Earlier, I detailed my adventures in crocheting. Whereas my grandmother taught me how to crochet, all that experience and the reading of books could not teach me how to knit: I had to give birth to a little girl named Ajah who became adept at many fiber arts at a young age, and she finally taught me how to knit when she was seven or eight.
Currently, I am knitting a scarf. And for some reason, I look at it as a minor miracle…I have nice wool yarn someone gave me from local sheep, bamboo needles Ajah made for me out of beads and barbecue skewers, and now I am making something nice from what seems like thin air.
I used to only be able to “purl,” but now, I know how to knit and purl, and that makes all the difference…apparently, I could make a pair of socks. For now, though, I make a scarf: line after line of either stitch, and if I have enough yarn leftover, I could add tassels on each end and really finish the project in style.
So, how is knitting so much different from crochet that it should be so difficult for me to grasp? Well, for starters, it’s twice as many tools required: two needles instead of one, so if you lose one, you are finished.
Secondly, and I am sorry if this offends the reader, people that knit tend to look down on crocheting. Note that I did not say they look down on crocheters, because it is true that many yarn fanciers do both. But, in the hierarchy of yarn and fiber artists, macramé’ may be at the bottom of the totem pole there, closely followed by crochet. Think of the plant hangers of the 1970s (or are they considered vintage now, and cool again like the Schwinn bikes of that era?) and then crocheted tams perched atop Twiggy-esque models. Knitting is decidedly considered more advanced fashion (and holds up better), with weaving generally claiming the tip of the pyramid for durability and skill levels.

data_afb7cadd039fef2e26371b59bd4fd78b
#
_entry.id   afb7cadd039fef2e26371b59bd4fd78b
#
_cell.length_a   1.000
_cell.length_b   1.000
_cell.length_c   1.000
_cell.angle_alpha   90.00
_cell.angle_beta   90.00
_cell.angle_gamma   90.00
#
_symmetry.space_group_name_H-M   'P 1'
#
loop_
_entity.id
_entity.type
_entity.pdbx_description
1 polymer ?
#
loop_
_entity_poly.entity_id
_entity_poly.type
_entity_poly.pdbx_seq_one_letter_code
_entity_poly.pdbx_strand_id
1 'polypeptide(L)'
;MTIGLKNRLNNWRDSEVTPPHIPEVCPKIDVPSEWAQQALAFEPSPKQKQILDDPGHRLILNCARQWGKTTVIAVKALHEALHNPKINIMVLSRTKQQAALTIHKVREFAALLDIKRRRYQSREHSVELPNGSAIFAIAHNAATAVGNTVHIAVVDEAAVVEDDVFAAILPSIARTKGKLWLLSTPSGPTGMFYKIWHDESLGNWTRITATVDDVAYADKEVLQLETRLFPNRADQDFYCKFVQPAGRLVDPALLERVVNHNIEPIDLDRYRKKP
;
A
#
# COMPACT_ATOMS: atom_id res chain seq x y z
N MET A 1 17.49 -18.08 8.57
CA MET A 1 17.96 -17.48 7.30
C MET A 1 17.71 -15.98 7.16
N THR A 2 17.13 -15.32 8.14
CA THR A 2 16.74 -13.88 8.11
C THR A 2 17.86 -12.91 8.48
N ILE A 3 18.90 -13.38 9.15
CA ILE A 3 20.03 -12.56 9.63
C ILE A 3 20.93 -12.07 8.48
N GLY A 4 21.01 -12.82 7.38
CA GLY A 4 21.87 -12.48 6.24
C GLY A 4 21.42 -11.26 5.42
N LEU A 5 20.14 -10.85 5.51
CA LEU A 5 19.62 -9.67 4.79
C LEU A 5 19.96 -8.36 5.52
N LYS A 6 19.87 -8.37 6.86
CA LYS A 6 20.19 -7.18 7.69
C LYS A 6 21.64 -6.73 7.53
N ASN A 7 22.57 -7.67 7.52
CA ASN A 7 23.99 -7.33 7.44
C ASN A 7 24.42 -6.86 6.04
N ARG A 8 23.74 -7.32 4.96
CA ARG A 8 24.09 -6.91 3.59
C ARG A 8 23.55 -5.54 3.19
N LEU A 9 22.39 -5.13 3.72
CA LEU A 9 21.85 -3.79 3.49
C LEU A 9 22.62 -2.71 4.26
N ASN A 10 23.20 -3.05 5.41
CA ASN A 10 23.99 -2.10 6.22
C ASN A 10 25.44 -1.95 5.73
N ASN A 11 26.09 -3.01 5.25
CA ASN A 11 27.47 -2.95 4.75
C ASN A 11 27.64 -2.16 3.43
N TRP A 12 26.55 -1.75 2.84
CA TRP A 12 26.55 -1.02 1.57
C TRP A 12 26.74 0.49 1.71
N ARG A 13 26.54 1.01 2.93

In my beginner’s opinion, I still find knitting harder than crochet or weaving. I can crochet with my eyes closed or while reading a book, but I can barely knit while watching both needles. for whatever reason. As for weaving, it can be done with just a piece of cardboard pr simple potholder loom, but the Granddaddy of all mega-fiber arts in the loom. Someone who knows how to use one that fills half a room is one who is regarded as a one who knows their craft. That person is not me, but I do possess a table top loom, and so that means I at least enjoy my attempts.
But knitting is exempt, and therefore rich ladies will continue to meet in yarn shops and drink tea while talking about their “work.” A cable-knit sweater, a pair of baby socks being worked on with fine-point needles, or a balaclava for the nephew…crochet projects, as much as I love them, have been relegated as white elephant gifts. Am I a bit sensitive? Perhaps.
For now, though, I want to be admitted into the misleadingly snobby world of knitting. Not so that I can hang out with rich ladies and drink their tea, but so I can go to a yarn store, and have a good reason to justify my purchase while talking about what gauge needles I am going to use on my next project and fondling two-ply or three-ply yarns.
If I am the kind of person who is going to raise Angora rabbits to knit a scarf, I am certainly also going to try to be the type of person who will try to gain proficiency with a knitting needles so I can complete a project I started.